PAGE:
Convention shows weakness in DFL party

The DFL mayoral convention became an acrimonious learning experience.

Daily Editorial Board

The June 15 Minneapolis Democratic-Farmer-Labor convention ended without endorsement and visibly weakened the party.

The convention was not without its antics. One of two leading candidates, Councilwoman Betsy Hodges, led a walk-out after the fourth vote, making a quorum doubtful. Rumors of dubious actions — which convention leader Mark Andrews described as “questionable back-room tricks” — only reassured the benefit of having no official DFL endorsement. Without an endorsement, however, the election now has at least some diversity of candidates.

Though there is ranked-choice voting (RCV) come Election Day, the city convention only has a single endorsement after a candidate brandishes 60 percent of delegates’ votes. Candidates who do not prevail at the convention are expected to abide by the endorsement, or risk turning the party against itself or disrespecting the decision of delegates. This is largely why local elections are decided on the endorsement.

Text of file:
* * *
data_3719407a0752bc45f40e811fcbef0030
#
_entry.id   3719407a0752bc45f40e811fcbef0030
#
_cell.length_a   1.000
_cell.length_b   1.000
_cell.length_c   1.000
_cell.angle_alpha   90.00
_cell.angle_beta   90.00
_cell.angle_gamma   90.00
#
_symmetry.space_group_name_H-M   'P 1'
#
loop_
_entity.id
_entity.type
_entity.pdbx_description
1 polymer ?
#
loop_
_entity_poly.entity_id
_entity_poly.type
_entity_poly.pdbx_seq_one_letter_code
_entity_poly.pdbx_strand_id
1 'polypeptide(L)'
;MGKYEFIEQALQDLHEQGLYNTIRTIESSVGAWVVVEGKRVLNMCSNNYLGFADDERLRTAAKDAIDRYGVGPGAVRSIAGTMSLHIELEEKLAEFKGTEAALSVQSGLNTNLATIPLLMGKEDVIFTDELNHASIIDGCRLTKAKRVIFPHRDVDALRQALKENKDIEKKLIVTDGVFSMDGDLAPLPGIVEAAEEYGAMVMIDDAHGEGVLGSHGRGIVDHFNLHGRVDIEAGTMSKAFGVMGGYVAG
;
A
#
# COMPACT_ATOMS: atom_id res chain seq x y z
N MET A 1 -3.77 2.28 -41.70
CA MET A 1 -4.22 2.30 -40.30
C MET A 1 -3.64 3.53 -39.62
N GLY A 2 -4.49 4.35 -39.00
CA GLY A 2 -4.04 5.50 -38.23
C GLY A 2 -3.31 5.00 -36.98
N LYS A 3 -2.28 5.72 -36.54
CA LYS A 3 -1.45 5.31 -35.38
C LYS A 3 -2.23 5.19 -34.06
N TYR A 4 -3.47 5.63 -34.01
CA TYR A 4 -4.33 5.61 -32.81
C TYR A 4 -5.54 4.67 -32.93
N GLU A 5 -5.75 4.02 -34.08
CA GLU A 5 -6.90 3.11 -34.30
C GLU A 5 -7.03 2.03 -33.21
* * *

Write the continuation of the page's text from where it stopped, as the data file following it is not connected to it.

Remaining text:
RCV, which began in the 2009 city elections, could ensure an array of candidates if used in future DFL conventions. It would leave the party more organized than what we’ll see with the nearly dozen candidates on the ballot in November. This year there was no primary because of RCV implementation, and with so many candidates, it might take vote transfers from among the top three or four finishers before a victor is found with a majority of preferences.

The DFL convention set up the Minneapolis mayoral race to be an exciting, albeit bitter election. An endorsement coming from a chaotic city convention would benefit no one. This is the first Minneapolis mayoral race without an incumbent in decades.  Ultimately it should not be delegates deciding such an open election, it should be voters.

Finally, if RCV is to be used, the DFL should fully commit to maintaining organization and implement the voting method in conventions.